When I got to the reception, I asked them where my mum, Mary Onyango, was. They told me that no person of that name had checked into the hospital. I tried phoning her but she did not pick up.
She later explained that she was at a restaurant having lunch because she was hungry.
I later found her in her assigned hospital room. All this time I was fighting my tears. But when I saw her on her hospital bed, I immediately burst into tears. The doctor explained to us that the cancer had reached her lungs and that she needed treatment immediately. She then resumed the radio and chemo therapy.
This time it was obvious that things were harder on her, physically and financially. I was then in university, at USIU, doing my degree in public relations and psychology. The first time we were in this situation, my dad was around which made the financial burden manageable. But my mum was a tough cookie, and she managed things just fine. I graduated from university.
By December last year she had become really weak. At some point, just to visit her in the bedroom, we had to wear masks. Her immunity had been compromised and she was very susceptible to infections. She could hardly eat because throat sores made it painful for her to swallow.
One day, my eldest sister Anne-Marie called to tell me Mum had been admitted to hospital. I had two hours left before my radio show was over. I could barely concentrate I was so worried. When I finished my show, I dashed over to the hospital to see her. Mum had been admitted to the high dependency unit. She was unconscious and attached to scores of machines. I thought she was dying and I tried hard not to cry. But no sooner had my grandmother arrived than I started crying. She was later moved to the intensive care unit and after a few days she was released.
My eldest sister got married that December. My mother made sure she had fun that day. You could not imagine she was the same person who before the wedding was in hospital connected to pipes and machines. She looked nothing like an ailing person. That morning she helped with the floral arrangements. She really loved flowers, and at the ceremony she danced and made merry.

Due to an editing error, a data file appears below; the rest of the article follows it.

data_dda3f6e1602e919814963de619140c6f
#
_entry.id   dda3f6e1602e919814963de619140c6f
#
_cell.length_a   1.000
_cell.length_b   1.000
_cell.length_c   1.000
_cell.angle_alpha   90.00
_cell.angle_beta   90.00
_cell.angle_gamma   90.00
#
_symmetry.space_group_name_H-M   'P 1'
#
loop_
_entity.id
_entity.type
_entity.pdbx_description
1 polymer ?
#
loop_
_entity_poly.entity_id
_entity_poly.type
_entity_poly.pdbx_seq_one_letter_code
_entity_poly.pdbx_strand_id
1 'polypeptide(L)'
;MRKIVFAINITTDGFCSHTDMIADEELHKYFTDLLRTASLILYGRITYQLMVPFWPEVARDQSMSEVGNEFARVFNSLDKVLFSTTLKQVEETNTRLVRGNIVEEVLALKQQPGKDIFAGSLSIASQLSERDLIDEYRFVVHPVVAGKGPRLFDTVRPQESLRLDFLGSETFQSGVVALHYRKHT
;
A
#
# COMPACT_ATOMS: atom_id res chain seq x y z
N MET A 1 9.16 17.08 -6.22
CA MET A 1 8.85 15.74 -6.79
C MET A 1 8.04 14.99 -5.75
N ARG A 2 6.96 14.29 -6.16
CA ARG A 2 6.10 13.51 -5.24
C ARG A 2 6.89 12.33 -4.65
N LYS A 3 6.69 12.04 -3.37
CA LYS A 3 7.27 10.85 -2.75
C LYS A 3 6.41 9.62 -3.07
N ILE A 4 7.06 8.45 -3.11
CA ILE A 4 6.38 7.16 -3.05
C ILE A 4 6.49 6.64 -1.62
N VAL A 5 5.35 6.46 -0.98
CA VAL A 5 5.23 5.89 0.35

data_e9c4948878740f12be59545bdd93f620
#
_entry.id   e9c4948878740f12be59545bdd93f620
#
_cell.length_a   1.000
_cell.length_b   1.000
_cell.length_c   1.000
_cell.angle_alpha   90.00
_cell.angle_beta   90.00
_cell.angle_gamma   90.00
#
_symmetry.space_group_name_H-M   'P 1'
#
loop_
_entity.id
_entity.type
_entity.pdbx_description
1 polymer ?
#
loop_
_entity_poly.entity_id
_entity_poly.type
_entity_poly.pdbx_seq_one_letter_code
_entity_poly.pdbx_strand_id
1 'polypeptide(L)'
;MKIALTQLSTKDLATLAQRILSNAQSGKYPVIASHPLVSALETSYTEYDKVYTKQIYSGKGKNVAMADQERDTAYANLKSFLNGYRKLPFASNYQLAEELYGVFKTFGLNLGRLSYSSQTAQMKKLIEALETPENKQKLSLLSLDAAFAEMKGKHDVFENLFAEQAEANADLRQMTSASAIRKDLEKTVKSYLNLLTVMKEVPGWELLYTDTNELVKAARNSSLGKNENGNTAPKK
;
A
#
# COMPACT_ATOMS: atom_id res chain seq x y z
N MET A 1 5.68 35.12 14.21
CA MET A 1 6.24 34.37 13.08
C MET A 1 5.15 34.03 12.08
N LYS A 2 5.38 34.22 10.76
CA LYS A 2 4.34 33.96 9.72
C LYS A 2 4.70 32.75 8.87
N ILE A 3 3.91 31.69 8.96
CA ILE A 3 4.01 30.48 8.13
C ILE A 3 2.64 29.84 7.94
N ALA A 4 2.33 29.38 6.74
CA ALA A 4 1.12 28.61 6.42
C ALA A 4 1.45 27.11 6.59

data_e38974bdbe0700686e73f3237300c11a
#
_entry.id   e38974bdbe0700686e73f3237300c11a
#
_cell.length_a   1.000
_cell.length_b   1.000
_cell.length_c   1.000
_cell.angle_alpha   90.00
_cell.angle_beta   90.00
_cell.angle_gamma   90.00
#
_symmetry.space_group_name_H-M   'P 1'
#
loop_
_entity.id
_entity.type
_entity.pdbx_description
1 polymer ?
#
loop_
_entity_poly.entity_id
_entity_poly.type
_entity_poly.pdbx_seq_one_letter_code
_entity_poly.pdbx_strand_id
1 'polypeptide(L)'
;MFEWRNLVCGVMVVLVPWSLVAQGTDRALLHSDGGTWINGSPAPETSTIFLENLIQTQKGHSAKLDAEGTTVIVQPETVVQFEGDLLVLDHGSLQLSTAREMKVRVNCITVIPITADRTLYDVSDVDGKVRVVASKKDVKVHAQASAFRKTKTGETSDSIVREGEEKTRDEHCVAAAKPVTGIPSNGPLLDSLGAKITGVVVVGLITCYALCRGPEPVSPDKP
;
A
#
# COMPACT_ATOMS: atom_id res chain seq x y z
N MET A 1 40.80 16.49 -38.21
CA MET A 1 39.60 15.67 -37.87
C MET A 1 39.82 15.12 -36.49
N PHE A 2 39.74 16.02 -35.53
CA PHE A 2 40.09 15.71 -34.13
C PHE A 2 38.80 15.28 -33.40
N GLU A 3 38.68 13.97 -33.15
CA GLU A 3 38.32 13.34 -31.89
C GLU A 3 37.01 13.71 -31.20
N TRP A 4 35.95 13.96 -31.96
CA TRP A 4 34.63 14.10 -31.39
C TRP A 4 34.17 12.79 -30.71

We had made a rule with Mum that she should not travel when she was having her treatment. The Thursday before she passed on, she broke that rule. She called me at work to tell me she had arrived. “Arrived where?” I asked her. She told me she was in Kisumu, dalla as we popularly call it. I tried not to be angry and made sure I would text to check up on her, even that Friday, I knew all was well with her and there was nothing to worry about.
The Saturday that she passed on, I was at home with my sister Amanda. I had slept in. I woke up to the news that Mum had been rushed to hospital. I wasn’t really alarmed by the news. But then Amanda got a second call. She just looked at me. She didn’t need to say a word. I then knew that Mum was gone. I took a duvet and a note book and sat down in front of the television. Then the reality began to sink in and I cried.
On days I do not want to get out of bed, My boyfriend Chris gives me a dose of tough love and forces me to get up, eat and get a move on.
In 2010, I started the ‘No Means No’ Campaign to raise awareness of rape. At the time, no-one knew that it was inspired by a personal experience. Now they know. I hope to have men as the face of the campaign. My mum told me that we as women can only influence a fellow woman’s mindset. I do not know anything about being a man, which is why I believe we need men to talk to men about rape. They understand each other best. A wise woman my mum was.
I hope women who have gone through a rape ordeal like me will be able to talk about it. It is why I started this campaign. We are active on Fac-book and Twitter (Adelle Onyango and AdelleO respectively).
I felt very alone when it happened to me, and it was not a good place to be emotionally. So I understand firsthand what it’s like. I work with two therapists and we offer free counselling to rape victims. My mum taught me to be strong and I now take on life with the same positivity and enthusiasm that she did.
By LIZ LENJO.
True Love Magazine – October 2012